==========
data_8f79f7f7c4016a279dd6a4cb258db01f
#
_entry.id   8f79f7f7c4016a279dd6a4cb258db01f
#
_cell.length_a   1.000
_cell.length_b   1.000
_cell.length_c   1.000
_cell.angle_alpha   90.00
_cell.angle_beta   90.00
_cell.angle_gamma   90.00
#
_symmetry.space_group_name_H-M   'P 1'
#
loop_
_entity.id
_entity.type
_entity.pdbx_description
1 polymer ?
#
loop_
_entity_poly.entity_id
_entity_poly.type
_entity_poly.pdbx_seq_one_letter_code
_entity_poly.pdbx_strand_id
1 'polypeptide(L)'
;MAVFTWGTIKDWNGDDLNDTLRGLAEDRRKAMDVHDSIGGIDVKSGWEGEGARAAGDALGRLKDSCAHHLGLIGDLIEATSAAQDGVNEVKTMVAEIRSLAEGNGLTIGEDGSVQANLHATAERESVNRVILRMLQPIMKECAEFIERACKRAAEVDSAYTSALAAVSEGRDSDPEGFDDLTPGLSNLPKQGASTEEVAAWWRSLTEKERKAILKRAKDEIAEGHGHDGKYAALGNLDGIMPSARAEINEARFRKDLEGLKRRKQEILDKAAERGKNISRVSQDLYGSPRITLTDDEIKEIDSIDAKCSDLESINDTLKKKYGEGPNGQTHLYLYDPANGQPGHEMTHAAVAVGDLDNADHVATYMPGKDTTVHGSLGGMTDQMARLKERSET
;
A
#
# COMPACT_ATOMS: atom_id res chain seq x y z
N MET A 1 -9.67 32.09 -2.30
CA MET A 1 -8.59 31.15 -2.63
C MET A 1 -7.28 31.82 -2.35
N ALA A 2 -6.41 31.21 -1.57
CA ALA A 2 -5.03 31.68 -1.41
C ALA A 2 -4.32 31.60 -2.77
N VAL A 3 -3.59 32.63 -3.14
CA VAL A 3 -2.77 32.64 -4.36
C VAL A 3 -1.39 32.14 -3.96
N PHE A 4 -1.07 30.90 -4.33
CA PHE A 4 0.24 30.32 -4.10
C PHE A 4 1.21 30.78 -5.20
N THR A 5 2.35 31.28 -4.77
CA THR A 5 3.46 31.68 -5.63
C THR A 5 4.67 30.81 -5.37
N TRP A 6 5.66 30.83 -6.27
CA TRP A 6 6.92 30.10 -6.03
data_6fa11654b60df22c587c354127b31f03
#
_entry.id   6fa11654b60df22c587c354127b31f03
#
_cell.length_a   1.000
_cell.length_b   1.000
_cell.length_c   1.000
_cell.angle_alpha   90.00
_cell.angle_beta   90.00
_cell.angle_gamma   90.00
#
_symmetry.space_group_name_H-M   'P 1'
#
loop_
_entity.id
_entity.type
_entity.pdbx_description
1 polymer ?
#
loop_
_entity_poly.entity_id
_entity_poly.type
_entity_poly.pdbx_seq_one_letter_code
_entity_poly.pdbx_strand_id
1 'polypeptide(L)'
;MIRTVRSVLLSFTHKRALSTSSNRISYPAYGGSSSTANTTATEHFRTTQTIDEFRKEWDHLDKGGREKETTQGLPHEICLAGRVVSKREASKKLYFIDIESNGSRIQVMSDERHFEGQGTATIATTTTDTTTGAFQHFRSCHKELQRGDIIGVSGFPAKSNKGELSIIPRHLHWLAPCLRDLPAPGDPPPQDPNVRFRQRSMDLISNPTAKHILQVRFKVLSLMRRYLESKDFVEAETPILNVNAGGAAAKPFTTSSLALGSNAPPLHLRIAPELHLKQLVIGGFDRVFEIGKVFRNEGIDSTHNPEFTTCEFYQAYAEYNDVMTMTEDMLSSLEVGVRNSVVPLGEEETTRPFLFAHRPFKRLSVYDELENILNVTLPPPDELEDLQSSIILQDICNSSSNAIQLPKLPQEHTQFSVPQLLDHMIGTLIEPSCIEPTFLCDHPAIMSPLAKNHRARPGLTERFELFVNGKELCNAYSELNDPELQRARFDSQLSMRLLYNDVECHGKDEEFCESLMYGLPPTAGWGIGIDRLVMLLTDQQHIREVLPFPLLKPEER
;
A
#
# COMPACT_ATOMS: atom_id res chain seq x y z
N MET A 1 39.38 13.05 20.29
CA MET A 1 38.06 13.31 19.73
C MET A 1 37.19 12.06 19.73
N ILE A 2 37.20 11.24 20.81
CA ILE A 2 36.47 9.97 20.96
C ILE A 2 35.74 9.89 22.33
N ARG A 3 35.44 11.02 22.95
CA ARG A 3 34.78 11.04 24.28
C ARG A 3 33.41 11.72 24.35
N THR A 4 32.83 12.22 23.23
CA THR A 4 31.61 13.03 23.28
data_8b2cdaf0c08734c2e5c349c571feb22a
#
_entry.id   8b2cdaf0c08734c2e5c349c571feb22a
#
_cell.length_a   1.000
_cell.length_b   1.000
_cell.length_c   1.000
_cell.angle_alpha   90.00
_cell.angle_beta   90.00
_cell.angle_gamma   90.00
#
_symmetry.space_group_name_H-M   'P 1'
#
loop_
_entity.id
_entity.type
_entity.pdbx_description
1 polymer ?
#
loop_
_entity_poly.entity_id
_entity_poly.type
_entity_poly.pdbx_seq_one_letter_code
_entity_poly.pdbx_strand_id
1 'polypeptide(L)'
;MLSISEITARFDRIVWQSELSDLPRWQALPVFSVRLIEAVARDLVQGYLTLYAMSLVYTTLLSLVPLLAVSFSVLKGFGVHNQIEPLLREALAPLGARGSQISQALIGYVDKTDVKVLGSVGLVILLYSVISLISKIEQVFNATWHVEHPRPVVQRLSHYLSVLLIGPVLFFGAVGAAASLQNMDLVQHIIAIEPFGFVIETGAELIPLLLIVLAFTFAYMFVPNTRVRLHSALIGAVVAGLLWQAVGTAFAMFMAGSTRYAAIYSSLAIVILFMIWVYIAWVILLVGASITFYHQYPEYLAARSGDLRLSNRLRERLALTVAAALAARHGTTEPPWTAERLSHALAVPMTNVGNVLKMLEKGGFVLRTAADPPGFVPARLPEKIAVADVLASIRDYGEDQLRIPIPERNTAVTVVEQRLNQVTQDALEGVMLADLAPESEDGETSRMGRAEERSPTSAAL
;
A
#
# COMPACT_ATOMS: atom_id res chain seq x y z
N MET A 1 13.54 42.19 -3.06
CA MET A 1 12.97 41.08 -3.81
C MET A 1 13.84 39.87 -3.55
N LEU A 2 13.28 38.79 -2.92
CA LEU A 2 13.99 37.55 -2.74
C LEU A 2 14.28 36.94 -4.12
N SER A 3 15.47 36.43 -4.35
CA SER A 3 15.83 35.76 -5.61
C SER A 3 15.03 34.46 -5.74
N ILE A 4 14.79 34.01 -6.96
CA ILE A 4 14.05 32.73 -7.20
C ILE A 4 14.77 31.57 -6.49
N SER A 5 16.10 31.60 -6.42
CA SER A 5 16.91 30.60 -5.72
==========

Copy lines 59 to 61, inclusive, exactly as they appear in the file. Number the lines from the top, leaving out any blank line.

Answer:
_symmetry.space_group_name_H-M   'P 1'
#
loop_